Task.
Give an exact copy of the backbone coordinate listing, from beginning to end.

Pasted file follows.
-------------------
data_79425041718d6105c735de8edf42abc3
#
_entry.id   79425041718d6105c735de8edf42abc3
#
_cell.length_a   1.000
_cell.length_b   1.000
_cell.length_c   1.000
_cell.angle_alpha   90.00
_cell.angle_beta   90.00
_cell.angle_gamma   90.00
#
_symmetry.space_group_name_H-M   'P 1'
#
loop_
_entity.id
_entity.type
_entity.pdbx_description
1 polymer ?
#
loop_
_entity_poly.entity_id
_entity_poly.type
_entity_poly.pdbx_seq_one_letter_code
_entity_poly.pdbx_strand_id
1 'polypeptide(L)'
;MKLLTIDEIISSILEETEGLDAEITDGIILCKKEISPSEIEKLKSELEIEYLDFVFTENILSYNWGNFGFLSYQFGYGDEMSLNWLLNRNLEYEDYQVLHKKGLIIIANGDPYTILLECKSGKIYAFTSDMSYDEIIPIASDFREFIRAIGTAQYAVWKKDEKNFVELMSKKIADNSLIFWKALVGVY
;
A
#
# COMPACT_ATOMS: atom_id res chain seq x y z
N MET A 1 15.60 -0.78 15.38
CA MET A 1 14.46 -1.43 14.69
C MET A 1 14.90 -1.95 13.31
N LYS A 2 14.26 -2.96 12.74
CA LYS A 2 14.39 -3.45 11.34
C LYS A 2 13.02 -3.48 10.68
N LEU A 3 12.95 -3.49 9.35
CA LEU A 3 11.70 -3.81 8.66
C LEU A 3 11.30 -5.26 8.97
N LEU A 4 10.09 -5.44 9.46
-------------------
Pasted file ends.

data_79425041718d6105c735de8edf42abc3
#
_entry.id   79425041718d6105c735de8edf42abc3
#
_cell.length_a   1.000
_cell.length_b   1.000
_cell.length_c   1.000
_cell.angle_alpha   90.00
_cell.angle_beta   90.00
_cell.angle_gamma   90.00
#
_symmetry.space_group_name_H-M   'P 1'
#
loop_
_entity.id
_entity.type
_entity.pdbx_description
1 polymer ?
#
loop_
_entity_poly.entity_id
_entity_poly.type
_entity_poly.pdbx_seq_one_letter_code
_entity_poly.pdbx_strand_id
1 'polypeptide(L)'
;MKLLTIDEIISSILEETEGLDAEITDGIILCKKEISPSEIEKLKSELEIEYLDFVFTENILSYNWGNFGFLSYQFGYGDEMSLNWLLNRNLEYEDYQVLHKKGLIIIANGDPYTILLECKSGKIYAFTSDMSYDEIIPIASDFREFIRAIGTAQYAVWKKDEKNFVELMSKKIADNSLIFWKALVGVY
;
A
#
# COMPACT_ATOMS: atom_id res chain seq x y z
N MET A 1 15.60 -0.78 15.38
CA MET A 1 14.46 -1.43 14.69
C MET A 1 14.90 -1.95 13.31
N LYS A 2 14.26 -2.96 12.74
CA LYS A 2 14.39 -3.45 11.34
C LYS A 2 13.02 -3.48 10.68
N LEU A 3 12.95 -3.49 9.35
CA LEU A 3 11.70 -3.81 8.66
C LEU A 3 11.30 -5.26 8.97
N LEU A 4 10.09 -5.44 9.46